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We’re Not Gonna Take It

Discussion in 'Music' started by The Sum of Awe, Dec 5, 2022.

  1. The Sum of Awe

    The Sum of Awe Brought to you by the moment that spacetime began.

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  2. PureX

    PureX Veteran Member

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    It's interesting, to me, to contemplate these examples of creative people speaking out on behalf of their peers. In most instances they succeed in the short term, and within their specific groups, but fail in the long term and at the more universal level.

    I think this happens because the true purpose of the artist is to render his own experience of truth, not some collective, distilled, idealized version of it. Most of these wanna-be rock anthems fail in the long run, and become trapped in their time because they lack real depth. A depth that can only come from the individual artist's experience, and not from his sub-group's meme.

    Listening to this, now, it just sounds like a hollow echo from the past. A snapshot of teen rebellion from 1980-whatever.
     
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  3. Stevicus

    Stevicus Veteran Member
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    Another song with the same title.

     
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  4. The Sum of Awe

    The Sum of Awe Brought to you by the moment that spacetime began.

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    You don’t think the concept of rock and roll rebellion changed anything? Have you been living under a rock this last century?
     
  5. Stevicus

    Stevicus Veteran Member
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    I can see where @PureX might be coming from, though. Comparing stuff from the 60s, where we might find Thunderclap Newman's "Something in the Air" or Ten Years After's "I'd Love to Change the World," which addressed serious social issues of the day. By the 80s, most everyone had sold out to Reagan's ultra-capitalism and excessive consumerism, and a lot of music became more vacuous and puerile, where the most compelling political/social cause of the time seemed to be "Fight For Your Right to Party."
     
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  6. The Sum of Awe

    The Sum of Awe Brought to you by the moment that spacetime began.

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    RATM were political/social movers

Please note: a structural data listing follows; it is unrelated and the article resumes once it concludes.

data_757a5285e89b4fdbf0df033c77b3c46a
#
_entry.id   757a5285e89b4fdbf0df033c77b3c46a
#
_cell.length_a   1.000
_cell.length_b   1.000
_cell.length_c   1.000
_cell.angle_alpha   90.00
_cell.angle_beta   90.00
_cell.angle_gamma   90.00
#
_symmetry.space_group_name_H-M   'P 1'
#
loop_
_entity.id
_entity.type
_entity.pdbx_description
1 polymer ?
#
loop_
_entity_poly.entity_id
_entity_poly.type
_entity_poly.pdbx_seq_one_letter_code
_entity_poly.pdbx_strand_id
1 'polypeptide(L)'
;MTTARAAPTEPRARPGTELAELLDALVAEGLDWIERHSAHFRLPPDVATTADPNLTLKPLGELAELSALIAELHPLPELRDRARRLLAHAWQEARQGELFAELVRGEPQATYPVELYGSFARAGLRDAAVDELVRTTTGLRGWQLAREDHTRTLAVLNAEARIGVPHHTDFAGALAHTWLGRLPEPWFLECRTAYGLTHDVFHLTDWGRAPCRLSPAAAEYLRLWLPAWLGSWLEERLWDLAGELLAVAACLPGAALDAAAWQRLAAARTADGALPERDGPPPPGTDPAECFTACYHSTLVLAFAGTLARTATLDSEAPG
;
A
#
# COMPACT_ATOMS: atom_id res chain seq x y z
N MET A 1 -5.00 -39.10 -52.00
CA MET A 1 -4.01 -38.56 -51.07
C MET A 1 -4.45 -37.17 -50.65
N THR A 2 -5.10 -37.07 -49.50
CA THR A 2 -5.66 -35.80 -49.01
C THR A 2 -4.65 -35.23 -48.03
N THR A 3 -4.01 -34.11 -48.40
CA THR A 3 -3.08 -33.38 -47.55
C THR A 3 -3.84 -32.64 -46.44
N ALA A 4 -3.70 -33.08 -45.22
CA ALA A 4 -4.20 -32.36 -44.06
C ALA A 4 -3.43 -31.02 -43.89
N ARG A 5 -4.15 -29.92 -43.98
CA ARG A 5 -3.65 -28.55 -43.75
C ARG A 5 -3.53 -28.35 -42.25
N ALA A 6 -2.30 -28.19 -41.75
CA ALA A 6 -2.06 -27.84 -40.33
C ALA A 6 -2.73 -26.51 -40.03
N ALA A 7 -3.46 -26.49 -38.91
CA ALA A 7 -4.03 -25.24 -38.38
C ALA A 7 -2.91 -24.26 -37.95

Bon Jovi gave a different taste of love
    The thrash scene, among many others, brought inspirational lyrics to those who were lost in life
    Slayer likely sparked more critical thinking of religion

    Etc
     
  7. Stevicus

    Stevicus Veteran Member
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    Good points, though the bands you're referring to had a somewhat selective appeal. In any case, there was no great social movement or any inspiration for change evident among the generations at the time - or even since then. I know that there are those who tried, such as RATM, as you mention. They tried to get people to "Wake Up," yet here we are 30 years later, and most people are still asleep.
     
  8. PureX

    PureX Veteran Member

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    Sure, the "rock rebels" all became millionaires while their followers went to work for Walmart.

    Turns out the musical pretense of rebellion doesn't actually change much.
     
  9. The Sum of Awe

    The Sum of Awe Brought to you by the moment that spacetime began.

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    Maybe there hasn’t been any revolutions in this degree lately, but maybe that’s because the message is already out there since the 60s and 70s. Don’t you think it’s useful to keep the message going instead of letting it fall from existence?
     
  10. PureX

    PureX Veteran Member

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    To be honest, I think the fantasy of revolution stifles the actual possibility of it. Just like the fantasy that we are still a democracy tends to inhibit us from realizing that we have been a full blown plutocracy for the last 40 years.
     
  11. The Sum of Awe

    The Sum of Awe Brought to you by the moment that spacetime began.

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    I might agree if the rebellious music was more mainstream.
     
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